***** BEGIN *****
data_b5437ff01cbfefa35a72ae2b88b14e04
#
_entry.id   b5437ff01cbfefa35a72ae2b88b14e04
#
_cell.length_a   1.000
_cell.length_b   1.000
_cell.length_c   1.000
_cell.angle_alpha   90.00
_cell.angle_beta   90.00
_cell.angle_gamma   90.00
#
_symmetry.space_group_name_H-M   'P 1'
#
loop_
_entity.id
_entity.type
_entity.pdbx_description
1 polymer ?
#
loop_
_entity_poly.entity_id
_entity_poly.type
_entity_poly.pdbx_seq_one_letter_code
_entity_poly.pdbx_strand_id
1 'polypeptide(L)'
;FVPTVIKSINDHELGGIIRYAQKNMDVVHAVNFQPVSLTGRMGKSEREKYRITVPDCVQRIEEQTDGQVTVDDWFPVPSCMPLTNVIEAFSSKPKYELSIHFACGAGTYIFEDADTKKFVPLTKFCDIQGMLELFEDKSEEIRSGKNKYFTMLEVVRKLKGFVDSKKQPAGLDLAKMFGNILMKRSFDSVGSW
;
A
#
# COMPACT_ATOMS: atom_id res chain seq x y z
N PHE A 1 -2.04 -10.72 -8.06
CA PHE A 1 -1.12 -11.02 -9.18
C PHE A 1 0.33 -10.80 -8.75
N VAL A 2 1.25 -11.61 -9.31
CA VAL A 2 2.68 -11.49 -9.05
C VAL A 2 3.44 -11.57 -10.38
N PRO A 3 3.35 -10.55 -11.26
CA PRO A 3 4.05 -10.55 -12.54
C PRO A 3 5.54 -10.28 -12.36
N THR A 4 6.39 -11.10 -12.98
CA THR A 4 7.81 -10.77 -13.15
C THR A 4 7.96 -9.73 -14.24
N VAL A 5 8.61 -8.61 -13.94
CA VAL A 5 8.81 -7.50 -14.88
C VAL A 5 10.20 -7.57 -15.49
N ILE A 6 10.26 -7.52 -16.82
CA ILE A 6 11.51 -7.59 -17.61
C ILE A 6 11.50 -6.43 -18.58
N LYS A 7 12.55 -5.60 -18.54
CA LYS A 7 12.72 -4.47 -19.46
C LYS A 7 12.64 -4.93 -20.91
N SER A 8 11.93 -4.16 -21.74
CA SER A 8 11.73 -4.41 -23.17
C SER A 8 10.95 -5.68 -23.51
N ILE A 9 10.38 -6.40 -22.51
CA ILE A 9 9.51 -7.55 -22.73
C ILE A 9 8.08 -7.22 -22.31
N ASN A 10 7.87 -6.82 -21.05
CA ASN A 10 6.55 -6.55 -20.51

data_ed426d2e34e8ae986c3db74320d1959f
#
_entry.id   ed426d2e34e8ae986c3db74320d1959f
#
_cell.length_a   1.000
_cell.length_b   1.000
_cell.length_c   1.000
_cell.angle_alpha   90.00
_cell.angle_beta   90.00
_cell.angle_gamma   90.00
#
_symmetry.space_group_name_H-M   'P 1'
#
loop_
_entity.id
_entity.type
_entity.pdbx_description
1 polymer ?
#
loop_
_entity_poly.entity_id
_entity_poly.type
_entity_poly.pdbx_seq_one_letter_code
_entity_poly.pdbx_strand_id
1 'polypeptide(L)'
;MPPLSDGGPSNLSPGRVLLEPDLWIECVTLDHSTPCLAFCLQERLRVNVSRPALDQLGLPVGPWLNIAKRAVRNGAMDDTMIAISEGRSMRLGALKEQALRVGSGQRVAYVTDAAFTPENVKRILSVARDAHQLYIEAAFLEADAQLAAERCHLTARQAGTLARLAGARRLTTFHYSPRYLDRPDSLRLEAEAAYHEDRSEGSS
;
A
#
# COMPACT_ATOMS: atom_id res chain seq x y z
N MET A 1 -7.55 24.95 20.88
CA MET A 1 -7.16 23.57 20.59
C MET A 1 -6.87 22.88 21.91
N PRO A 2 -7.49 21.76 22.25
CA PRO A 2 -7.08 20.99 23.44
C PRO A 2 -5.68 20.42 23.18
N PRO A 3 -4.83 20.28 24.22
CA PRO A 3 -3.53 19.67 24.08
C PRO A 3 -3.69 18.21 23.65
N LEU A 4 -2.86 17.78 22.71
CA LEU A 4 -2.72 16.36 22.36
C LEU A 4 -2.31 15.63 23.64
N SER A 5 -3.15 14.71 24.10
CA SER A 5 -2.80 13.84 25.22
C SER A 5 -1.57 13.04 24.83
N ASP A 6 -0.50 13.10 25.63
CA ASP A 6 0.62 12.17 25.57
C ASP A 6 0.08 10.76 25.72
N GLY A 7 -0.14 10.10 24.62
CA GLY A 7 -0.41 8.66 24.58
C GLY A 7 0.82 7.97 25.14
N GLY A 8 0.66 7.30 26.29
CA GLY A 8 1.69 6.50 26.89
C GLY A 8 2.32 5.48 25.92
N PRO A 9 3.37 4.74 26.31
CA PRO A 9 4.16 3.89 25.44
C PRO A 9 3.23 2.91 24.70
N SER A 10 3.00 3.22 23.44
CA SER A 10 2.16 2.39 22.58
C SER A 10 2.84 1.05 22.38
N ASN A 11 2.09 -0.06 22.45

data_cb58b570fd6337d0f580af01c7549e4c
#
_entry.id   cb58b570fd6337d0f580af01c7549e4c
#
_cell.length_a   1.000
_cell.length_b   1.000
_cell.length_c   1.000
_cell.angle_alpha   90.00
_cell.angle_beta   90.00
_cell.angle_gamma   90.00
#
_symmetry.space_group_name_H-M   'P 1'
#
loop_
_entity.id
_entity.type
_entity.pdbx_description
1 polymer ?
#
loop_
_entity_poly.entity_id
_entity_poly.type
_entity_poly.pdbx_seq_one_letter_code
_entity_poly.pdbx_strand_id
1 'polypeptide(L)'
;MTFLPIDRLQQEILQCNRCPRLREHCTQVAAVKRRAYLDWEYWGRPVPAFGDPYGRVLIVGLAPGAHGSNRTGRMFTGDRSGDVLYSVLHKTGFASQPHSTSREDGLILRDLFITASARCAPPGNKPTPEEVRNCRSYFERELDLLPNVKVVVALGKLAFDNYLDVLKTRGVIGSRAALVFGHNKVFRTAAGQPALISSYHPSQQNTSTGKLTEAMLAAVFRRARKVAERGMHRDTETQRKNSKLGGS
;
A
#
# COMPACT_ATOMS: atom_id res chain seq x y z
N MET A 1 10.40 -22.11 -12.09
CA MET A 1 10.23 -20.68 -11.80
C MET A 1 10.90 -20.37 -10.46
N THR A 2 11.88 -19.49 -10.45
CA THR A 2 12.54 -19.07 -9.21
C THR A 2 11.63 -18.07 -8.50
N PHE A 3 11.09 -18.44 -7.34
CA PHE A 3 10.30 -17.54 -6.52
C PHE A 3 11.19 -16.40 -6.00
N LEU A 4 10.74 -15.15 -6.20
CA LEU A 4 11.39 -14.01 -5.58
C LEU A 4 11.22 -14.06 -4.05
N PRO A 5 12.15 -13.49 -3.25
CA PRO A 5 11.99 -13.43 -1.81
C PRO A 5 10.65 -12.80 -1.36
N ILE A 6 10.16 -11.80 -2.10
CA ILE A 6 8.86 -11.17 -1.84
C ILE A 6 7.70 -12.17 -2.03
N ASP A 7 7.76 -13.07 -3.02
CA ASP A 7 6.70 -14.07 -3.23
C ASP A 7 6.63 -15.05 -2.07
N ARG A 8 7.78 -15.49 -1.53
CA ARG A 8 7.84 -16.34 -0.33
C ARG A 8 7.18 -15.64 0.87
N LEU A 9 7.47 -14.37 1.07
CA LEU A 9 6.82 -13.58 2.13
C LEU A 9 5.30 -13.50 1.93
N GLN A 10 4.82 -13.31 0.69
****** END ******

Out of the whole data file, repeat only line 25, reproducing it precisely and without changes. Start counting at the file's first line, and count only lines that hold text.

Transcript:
1 'polypeptide(L)'